When I got to the corner, I abandoned my original idea of a hike around the country block in my little village and instead decided to watch a utility crew put in new light poles. The workers had turned off the electric line and were getting their power from a diesel generator tagged like a trailer onto the bumper of one of their trucks.

I watched them as I listened to an old organ recording, one I had made as a demonstration of the low-bass capabilities of my first really big loudspeakers about 15 years ago. The performance was full of extended pedal notes, ranging from 60 Hz or so—which is pretty low as it is—all the way down to 32 Hz and even, in one or two passages, 16 Hz. That's low enough to qualify as thunder.

After two or three minutes I began to realize that I was hearing more than just the usual Walkman-type sounds from my tiny headphones. As the organist stepped down onto the pedals that actuated the huge pipes, rumbles of the deepest imaginable bass poured into my ears. I was hearing sounds that I had never heard from my tape player before.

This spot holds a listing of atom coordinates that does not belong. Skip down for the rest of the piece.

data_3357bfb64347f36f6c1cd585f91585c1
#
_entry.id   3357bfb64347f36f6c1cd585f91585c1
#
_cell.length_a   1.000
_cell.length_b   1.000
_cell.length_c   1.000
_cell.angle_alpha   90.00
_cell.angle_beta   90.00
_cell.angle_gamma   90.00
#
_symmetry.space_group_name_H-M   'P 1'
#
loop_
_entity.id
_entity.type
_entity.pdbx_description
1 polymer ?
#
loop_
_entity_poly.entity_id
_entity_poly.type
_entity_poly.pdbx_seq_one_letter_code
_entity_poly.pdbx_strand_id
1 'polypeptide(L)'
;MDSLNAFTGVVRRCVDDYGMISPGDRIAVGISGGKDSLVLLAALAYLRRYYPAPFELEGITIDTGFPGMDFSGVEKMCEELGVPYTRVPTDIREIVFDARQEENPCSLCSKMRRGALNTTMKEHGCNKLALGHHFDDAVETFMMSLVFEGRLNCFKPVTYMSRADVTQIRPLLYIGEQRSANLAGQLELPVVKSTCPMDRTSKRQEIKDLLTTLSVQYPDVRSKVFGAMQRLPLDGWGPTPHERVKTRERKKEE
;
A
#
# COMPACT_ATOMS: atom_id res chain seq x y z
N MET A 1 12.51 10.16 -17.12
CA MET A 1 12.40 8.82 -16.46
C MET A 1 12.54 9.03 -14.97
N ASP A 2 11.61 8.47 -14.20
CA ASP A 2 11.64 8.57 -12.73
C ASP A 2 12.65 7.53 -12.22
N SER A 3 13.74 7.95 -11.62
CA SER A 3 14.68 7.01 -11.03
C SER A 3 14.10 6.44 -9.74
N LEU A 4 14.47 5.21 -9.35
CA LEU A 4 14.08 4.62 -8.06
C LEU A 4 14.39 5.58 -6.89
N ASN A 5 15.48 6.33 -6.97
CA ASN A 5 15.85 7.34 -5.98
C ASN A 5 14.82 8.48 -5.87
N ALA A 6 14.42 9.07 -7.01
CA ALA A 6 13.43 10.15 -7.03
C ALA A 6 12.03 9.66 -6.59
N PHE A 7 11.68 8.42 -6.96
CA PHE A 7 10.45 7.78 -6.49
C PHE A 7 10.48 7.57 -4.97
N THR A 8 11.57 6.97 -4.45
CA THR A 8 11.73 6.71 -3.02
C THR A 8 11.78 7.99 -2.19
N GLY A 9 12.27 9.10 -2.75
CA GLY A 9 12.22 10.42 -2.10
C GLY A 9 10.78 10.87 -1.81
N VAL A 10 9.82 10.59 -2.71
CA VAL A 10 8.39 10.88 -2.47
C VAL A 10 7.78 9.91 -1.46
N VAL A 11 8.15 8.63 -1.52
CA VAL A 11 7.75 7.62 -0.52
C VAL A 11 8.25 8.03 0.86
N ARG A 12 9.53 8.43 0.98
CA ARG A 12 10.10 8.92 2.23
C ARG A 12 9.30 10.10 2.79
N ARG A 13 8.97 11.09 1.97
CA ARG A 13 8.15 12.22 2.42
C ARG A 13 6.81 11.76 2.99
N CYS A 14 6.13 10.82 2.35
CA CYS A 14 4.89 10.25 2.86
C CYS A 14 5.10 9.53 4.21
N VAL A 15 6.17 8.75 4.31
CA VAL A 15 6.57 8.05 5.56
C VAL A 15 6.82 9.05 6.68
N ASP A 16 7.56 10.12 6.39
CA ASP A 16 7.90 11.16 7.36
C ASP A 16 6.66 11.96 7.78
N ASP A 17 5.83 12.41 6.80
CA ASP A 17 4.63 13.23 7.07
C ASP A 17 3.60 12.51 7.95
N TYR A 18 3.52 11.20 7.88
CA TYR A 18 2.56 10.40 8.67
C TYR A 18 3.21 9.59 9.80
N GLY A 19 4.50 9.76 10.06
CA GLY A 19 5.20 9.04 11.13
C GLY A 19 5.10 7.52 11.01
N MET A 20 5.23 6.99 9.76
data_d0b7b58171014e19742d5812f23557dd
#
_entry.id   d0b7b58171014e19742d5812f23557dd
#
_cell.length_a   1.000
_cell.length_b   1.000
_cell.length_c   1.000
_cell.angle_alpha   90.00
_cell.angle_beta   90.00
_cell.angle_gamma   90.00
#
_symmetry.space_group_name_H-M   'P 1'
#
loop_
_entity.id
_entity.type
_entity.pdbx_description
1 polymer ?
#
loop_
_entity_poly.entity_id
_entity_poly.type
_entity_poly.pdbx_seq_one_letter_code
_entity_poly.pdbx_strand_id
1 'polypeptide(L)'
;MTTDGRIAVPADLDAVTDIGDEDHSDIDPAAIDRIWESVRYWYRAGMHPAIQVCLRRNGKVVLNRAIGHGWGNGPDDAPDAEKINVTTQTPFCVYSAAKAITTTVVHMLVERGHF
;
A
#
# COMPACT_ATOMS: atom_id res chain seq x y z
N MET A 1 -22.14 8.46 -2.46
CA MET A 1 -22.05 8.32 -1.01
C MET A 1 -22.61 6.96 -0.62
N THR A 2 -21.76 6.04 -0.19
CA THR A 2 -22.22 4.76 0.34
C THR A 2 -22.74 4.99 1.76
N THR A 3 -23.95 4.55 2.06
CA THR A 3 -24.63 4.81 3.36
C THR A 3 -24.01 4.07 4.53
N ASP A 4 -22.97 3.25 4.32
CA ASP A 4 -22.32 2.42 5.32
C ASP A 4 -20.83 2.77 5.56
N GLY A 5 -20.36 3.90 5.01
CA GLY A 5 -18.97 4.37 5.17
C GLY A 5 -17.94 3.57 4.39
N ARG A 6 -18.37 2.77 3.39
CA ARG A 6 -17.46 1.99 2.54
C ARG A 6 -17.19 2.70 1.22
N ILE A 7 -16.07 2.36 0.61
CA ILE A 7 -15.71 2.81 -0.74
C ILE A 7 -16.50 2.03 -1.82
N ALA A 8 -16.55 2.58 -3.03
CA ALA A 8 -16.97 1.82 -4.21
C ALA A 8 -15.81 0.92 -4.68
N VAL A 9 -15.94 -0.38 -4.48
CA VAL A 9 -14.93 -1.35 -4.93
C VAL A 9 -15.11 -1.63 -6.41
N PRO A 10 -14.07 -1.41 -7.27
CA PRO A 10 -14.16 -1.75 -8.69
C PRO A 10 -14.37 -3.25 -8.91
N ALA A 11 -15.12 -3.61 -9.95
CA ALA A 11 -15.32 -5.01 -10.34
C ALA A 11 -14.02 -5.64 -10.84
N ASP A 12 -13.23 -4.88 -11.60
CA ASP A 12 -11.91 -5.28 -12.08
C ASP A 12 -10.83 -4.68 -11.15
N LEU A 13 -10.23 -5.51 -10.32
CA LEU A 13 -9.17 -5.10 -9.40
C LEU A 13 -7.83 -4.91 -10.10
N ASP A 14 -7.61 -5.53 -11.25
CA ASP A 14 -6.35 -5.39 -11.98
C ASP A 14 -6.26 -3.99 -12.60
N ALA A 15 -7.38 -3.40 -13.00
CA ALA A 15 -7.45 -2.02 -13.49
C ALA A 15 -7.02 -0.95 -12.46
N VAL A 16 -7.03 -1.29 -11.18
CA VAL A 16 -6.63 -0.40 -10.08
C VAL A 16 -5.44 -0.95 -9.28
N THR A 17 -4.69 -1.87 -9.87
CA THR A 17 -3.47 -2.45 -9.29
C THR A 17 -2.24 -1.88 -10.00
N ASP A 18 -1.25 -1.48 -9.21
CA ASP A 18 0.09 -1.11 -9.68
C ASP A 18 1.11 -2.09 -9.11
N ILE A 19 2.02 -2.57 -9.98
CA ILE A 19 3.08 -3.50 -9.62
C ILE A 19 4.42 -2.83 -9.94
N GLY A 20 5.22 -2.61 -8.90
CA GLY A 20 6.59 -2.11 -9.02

Yes, it was playing properly, and yes, I was hearing those glorious pedal notes. I became so excited when I tried to push the player back in my pocket that I tripped over the headphone cord. The headphones were yanked off my head.

In that instant, my world of discovery and delight turned upside down. With my headphones dangling near the ground, I realized I was still hearing those bass notes. They were just as loud and clear, only this time they had no organ accompaniment.

One of the workers walked over to the diesel generator and switched it off, and my bass notes disappeared.

My disappointment was total. I had been hearing an ordinary engine's chug-chugs and interpreting them as Bach's mellifluous pedal-point. I stalked off on another path, away from generators and tractor-trailers and other unfriendly noisemakers.

The path led me to another discovery, one that was genuine and much more important to anyone who likes to listen to music.

My embarrassment led me to search for information on how low frequencies are perceived in ordinary listening. I ran frequency-response checks on my portable player's headphones, and then listened to a variety of music on them. I was surprised to find that the test instruments showed them to have almost no bass at all.